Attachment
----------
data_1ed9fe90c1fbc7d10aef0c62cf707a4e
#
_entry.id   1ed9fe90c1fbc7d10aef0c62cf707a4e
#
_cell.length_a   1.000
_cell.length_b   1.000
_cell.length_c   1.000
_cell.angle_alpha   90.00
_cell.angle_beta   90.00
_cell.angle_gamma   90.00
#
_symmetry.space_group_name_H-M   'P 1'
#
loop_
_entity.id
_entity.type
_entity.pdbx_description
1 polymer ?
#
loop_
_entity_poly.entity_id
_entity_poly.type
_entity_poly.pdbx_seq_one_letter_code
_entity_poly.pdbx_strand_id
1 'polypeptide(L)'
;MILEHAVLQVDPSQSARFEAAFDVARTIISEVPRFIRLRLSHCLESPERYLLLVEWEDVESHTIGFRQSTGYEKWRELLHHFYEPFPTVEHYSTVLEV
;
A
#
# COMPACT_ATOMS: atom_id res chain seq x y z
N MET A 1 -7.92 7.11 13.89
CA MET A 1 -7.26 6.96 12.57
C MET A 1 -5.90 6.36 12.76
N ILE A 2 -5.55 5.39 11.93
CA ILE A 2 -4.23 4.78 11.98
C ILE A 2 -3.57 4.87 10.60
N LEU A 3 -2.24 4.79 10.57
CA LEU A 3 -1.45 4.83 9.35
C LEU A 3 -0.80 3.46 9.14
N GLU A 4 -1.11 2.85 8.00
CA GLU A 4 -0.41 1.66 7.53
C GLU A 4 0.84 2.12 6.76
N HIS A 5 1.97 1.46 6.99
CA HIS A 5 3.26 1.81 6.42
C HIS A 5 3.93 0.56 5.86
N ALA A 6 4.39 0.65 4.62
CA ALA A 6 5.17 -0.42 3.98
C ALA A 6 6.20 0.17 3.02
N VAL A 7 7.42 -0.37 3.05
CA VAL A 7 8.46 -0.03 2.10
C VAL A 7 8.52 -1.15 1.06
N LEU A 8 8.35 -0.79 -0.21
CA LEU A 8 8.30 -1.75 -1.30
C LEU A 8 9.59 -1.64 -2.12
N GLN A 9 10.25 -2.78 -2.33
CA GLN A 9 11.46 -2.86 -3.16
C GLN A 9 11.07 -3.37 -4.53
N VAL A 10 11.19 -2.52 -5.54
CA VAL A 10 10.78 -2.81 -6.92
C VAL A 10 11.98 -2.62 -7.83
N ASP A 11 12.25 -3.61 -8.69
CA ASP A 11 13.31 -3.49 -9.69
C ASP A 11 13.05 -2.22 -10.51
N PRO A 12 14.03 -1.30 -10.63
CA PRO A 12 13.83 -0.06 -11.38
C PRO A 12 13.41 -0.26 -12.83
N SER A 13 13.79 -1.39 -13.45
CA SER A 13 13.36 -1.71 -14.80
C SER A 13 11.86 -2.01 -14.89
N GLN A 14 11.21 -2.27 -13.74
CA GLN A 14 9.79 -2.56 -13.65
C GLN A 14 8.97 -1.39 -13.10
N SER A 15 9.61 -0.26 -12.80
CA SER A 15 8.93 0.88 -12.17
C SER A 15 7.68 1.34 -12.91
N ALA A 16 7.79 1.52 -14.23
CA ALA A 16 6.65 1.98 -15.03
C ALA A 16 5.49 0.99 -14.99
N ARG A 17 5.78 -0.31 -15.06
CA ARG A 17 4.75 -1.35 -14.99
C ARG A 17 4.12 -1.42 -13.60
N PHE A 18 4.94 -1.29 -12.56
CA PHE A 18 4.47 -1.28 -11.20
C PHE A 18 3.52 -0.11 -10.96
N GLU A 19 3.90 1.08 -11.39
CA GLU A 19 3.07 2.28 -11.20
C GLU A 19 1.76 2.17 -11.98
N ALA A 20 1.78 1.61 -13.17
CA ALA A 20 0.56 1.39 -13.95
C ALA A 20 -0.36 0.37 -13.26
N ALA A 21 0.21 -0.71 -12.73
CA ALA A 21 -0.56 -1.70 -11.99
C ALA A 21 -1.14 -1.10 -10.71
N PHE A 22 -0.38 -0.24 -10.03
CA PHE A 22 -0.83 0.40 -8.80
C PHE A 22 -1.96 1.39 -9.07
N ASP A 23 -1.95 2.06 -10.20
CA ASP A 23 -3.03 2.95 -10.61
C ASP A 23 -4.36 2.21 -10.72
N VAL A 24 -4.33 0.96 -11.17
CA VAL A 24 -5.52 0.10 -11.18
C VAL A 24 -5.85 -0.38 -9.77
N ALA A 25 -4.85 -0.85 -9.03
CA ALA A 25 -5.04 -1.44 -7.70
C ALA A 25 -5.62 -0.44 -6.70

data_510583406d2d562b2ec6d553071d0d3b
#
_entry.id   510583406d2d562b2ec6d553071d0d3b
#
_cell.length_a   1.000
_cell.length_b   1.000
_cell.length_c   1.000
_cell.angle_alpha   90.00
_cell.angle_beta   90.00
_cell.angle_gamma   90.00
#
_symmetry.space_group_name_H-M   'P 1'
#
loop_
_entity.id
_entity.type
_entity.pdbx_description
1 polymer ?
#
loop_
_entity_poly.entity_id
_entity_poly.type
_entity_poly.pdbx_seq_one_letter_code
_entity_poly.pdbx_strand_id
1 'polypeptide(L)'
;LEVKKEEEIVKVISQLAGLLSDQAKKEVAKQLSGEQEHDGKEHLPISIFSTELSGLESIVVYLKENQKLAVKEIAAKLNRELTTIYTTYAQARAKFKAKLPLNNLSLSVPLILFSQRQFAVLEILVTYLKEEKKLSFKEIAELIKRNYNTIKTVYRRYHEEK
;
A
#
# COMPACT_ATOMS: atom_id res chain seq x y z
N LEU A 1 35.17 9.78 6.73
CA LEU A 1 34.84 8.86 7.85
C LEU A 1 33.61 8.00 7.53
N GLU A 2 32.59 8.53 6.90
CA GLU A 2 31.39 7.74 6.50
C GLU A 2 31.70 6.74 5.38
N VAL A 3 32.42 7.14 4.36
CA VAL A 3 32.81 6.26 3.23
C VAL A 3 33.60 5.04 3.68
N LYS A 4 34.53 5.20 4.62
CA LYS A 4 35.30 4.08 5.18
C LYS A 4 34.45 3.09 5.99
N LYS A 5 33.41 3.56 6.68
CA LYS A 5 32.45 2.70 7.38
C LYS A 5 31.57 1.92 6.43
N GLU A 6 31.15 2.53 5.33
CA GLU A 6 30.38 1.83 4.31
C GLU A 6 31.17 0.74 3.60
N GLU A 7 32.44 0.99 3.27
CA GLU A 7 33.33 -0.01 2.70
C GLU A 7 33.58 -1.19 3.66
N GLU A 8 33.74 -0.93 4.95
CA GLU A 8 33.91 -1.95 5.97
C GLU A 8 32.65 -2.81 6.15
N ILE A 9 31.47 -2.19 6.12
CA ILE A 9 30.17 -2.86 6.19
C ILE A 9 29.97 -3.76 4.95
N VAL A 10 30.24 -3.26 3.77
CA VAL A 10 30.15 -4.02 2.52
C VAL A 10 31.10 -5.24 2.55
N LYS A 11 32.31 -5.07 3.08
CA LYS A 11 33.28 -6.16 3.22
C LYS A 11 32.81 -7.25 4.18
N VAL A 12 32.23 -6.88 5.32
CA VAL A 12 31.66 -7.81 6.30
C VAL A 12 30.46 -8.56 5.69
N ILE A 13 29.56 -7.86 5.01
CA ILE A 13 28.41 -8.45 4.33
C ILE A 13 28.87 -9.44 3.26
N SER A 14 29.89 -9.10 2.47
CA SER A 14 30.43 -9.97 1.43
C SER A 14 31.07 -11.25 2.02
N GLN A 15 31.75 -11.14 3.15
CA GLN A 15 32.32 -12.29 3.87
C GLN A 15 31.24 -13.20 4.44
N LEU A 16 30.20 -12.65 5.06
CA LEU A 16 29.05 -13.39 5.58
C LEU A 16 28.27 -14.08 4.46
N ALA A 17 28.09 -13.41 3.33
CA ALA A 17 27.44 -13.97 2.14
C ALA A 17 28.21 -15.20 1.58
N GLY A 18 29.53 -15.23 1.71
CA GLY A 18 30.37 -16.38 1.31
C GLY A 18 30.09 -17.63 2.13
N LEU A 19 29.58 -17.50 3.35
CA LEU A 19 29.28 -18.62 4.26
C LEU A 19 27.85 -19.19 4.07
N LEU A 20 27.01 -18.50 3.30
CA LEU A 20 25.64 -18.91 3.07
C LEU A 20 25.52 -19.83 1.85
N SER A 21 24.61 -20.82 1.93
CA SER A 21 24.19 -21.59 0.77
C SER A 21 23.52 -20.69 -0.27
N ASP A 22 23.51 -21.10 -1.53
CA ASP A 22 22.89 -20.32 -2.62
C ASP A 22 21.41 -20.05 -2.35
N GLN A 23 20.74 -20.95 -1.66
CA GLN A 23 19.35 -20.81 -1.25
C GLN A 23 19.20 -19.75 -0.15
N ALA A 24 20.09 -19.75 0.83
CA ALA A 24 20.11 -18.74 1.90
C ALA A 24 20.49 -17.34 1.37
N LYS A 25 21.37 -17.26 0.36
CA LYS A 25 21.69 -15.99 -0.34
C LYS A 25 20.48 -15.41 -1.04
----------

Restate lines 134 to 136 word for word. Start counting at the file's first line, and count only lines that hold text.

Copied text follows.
#
# COMPACT_ATOMS: atom_id res chain seq x y z
N LEU A 1 35.17 9.78 6.73